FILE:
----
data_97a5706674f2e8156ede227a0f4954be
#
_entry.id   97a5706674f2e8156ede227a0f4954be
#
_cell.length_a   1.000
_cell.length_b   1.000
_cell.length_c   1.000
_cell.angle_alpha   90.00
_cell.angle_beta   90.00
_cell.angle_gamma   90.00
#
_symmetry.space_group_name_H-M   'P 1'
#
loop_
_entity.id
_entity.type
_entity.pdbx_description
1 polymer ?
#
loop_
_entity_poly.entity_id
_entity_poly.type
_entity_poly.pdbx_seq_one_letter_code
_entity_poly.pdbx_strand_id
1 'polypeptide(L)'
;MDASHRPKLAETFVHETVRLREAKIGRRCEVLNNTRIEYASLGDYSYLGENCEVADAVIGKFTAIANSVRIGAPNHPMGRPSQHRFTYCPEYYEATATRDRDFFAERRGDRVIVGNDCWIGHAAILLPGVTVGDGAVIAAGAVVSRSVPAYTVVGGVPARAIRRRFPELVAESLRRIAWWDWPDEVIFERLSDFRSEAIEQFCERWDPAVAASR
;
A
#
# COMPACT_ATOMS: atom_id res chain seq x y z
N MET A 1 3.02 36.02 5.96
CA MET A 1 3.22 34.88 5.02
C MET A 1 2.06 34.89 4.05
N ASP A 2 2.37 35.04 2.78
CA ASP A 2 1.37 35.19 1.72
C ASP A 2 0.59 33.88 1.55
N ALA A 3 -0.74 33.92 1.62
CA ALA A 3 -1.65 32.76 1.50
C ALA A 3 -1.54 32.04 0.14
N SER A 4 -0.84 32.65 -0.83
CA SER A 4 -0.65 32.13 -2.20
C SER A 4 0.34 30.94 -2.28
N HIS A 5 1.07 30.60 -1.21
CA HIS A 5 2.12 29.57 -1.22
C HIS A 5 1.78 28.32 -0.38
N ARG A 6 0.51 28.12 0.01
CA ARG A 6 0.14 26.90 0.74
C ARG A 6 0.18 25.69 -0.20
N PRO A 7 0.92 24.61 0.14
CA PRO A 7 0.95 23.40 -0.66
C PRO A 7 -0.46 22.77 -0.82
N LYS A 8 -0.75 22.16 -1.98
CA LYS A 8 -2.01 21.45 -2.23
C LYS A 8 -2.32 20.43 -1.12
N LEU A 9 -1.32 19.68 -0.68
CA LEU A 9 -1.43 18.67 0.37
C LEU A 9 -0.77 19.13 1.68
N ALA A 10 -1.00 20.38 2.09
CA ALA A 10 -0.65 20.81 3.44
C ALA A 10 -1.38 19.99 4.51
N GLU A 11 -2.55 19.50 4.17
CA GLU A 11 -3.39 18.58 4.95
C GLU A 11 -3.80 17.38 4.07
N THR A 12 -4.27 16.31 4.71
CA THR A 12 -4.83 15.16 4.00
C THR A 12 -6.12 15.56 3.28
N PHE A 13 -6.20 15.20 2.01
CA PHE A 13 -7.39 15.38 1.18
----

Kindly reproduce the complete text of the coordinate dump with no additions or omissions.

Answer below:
data_97a5706674f2e8156ede227a0f4954be
#
_entry.id   97a5706674f2e8156ede227a0f4954be
#
_cell.length_a   1.000
_cell.length_b   1.000
_cell.length_c   1.000
_cell.angle_alpha   90.00
_cell.angle_beta   90.00
_cell.angle_gamma   90.00
#
_symmetry.space_group_name_H-M   'P 1'
#
loop_
_entity.id
_entity.type
_entity.pdbx_description
1 polymer ?
#
loop_
_entity_poly.entity_id
_entity_poly.type
_entity_poly.pdbx_seq_one_letter_code
_entity_poly.pdbx_strand_id
1 'polypeptide(L)'
;MDASHRPKLAETFVHETVRLREAKIGRRCEVLNNTRIEYASLGDYSYLGENCEVADAVIGKFTAIANSVRIGAPNHPMGRPSQHRFTYCPEYYEATATRDRDFFAERRGDRVIVGNDCWIGHAAILLPGVTVGDGAVIAAGAVVSRSVPAYTVVGGVPARAIRRRFPELVAESLRRIAWWDWPDEVIFERLSDFRSEAIEQFCERWDPAVAASR
;
A
#
# COMPACT_ATOMS: atom_id res chain seq x y z
N MET A 1 3.02 36.02 5.96
CA MET A 1 3.22 34.88 5.02
C MET A 1 2.06 34.89 4.05
N ASP A 2 2.37 35.04 2.78
CA ASP A 2 1.37 35.19 1.72
C ASP A 2 0.59 33.88 1.55
N ALA A 3 -0.74 33.92 1.62
CA ALA A 3 -1.65 32.76 1.50
C ALA A 3 -1.54 32.04 0.14
N SER A 4 -0.84 32.65 -0.83
CA SER A 4 -0.65 32.13 -2.20
C SER A 4 0.34 30.94 -2.28
N HIS A 5 1.07 30.60 -1.21
CA HIS A 5 2.12 29.57 -1.22
C HIS A 5 1.78 28.32 -0.38
N ARG A 6 0.51 28.12 0.01
CA ARG A 6 0.14 26.90 0.74
C ARG A 6 0.18 25.69 -0.20
N PRO A 7 0.92 24.61 0.14
CA PRO A 7 0.95 23.40 -0.66
C PRO A 7 -0.46 22.77 -0.82
N LYS A 8 -0.75 22.16 -1.98
CA LYS A 8 -2.01 21.45 -2.23
C LYS A 8 -2.32 20.43 -1.12
N LEU A 9 -1.32 19.68 -0.68
CA LEU A 9 -1.43 18.67 0.37
C LEU A 9 -0.77 19.13 1.68
N ALA A 10 -1.00 20.38 2.09
CA ALA A 10 -0.65 20.81 3.44
C ALA A 10 -1.38 19.99 4.51
N GLU A 11 -2.55 19.50 4.17
CA GLU A 11 -3.39 18.58 4.95
C GLU A 11 -3.80 17.38 4.07
N THR A 12 -4.27 16.31 4.71
CA THR A 12 -4.83 15.16 4.00
C THR A 12 -6.12 15.56 3.28
N PHE A 13 -6.20 15.20 2.01
CA PHE A 13 -7.39 15.38 1.18